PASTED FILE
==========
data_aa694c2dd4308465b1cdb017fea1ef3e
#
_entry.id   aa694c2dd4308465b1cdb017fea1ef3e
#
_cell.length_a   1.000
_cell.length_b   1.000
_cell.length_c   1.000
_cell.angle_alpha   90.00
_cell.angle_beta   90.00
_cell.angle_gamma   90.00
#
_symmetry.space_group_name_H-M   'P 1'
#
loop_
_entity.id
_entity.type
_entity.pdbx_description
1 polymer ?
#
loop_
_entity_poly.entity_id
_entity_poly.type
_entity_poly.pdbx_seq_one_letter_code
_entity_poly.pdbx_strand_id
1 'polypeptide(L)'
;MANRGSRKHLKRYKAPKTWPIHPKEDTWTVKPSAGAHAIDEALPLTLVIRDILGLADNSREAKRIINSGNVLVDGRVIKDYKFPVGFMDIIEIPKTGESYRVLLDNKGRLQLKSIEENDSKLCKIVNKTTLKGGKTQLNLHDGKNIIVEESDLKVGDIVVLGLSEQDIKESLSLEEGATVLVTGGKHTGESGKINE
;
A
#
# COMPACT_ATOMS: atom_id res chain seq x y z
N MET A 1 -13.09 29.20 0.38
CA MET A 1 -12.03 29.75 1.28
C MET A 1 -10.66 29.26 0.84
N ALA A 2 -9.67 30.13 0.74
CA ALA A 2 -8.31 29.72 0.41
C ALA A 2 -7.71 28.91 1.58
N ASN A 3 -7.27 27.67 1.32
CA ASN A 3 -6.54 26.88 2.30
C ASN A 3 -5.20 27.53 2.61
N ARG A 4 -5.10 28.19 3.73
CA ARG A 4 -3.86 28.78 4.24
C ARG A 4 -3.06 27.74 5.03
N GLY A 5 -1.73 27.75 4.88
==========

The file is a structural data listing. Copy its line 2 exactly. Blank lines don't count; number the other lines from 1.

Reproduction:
#